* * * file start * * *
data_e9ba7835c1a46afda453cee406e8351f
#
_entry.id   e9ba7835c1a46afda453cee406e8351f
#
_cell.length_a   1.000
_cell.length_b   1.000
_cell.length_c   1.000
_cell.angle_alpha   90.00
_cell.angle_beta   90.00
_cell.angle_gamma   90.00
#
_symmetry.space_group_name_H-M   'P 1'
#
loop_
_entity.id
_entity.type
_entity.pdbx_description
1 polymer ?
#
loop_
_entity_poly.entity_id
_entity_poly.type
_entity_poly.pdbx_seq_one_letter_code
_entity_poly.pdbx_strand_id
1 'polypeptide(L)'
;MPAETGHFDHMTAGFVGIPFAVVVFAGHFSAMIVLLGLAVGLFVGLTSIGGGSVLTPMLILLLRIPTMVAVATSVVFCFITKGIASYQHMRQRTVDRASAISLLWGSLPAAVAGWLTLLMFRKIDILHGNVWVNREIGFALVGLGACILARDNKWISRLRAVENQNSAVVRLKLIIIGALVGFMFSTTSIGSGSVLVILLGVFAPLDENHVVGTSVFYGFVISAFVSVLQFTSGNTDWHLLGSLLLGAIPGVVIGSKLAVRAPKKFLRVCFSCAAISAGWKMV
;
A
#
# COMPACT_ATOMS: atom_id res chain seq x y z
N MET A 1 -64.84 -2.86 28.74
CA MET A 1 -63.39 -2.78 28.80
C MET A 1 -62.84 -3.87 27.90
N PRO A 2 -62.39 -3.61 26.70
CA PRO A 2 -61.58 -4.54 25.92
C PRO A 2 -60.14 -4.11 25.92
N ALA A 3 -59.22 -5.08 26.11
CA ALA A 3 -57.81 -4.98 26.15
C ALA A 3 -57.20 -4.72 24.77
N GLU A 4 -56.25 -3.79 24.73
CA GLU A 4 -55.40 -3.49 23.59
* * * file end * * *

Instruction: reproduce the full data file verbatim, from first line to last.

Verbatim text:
data_e9ba7835c1a46afda453cee406e8351f
#
_entry.id   e9ba7835c1a46afda453cee406e8351f
#
_cell.length_a   1.000
_cell.length_b   1.000
_cell.length_c   1.000
_cell.angle_alpha   90.00
_cell.angle_beta   90.00
_cell.angle_gamma   90.00
#
_symmetry.space_group_name_H-M   'P 1'
#
loop_
_entity.id
_entity.type
_entity.pdbx_description
1 polymer ?
#
loop_
_entity_poly.entity_id
_entity_poly.type
_entity_poly.pdbx_seq_one_letter_code
_entity_poly.pdbx_strand_id
1 'polypeptide(L)'
;MPAETGHFDHMTAGFVGIPFAVVVFAGHFSAMIVLLGLAVGLFVGLTSIGGGSVLTPMLILLLRIPTMVAVATSVVFCFITKGIASYQHMRQRTVDRASAISLLWGSLPAAVAGWLTLLMFRKIDILHGNVWVNREIGFALVGLGACILARDNKWISRLRAVENQNSAVVRLKLIIIGALVGFMFSTTSIGSGSVLVILLGVFAPLDENHVVGTSVFYGFVISAFVSVLQFTSGNTDWHLLGSLLLGAIPGVVIGSKLAVRAPKKFLRVCFSCAAISAGWKMV
;
A
#
# COMPACT_ATOMS: atom_id res chain seq x y z
N MET A 1 -64.84 -2.86 28.74
CA MET A 1 -63.39 -2.78 28.80
C MET A 1 -62.84 -3.87 27.90
N PRO A 2 -62.39 -3.61 26.70
CA PRO A 2 -61.58 -4.54 25.92
C PRO A 2 -60.14 -4.11 25.92
N ALA A 3 -59.22 -5.08 26.11
CA ALA A 3 -57.81 -4.98 26.15
C ALA A 3 -57.20 -4.72 24.77
N GLU A 4 -56.25 -3.79 24.73
CA GLU A 4 -55.40 -3.49 23.59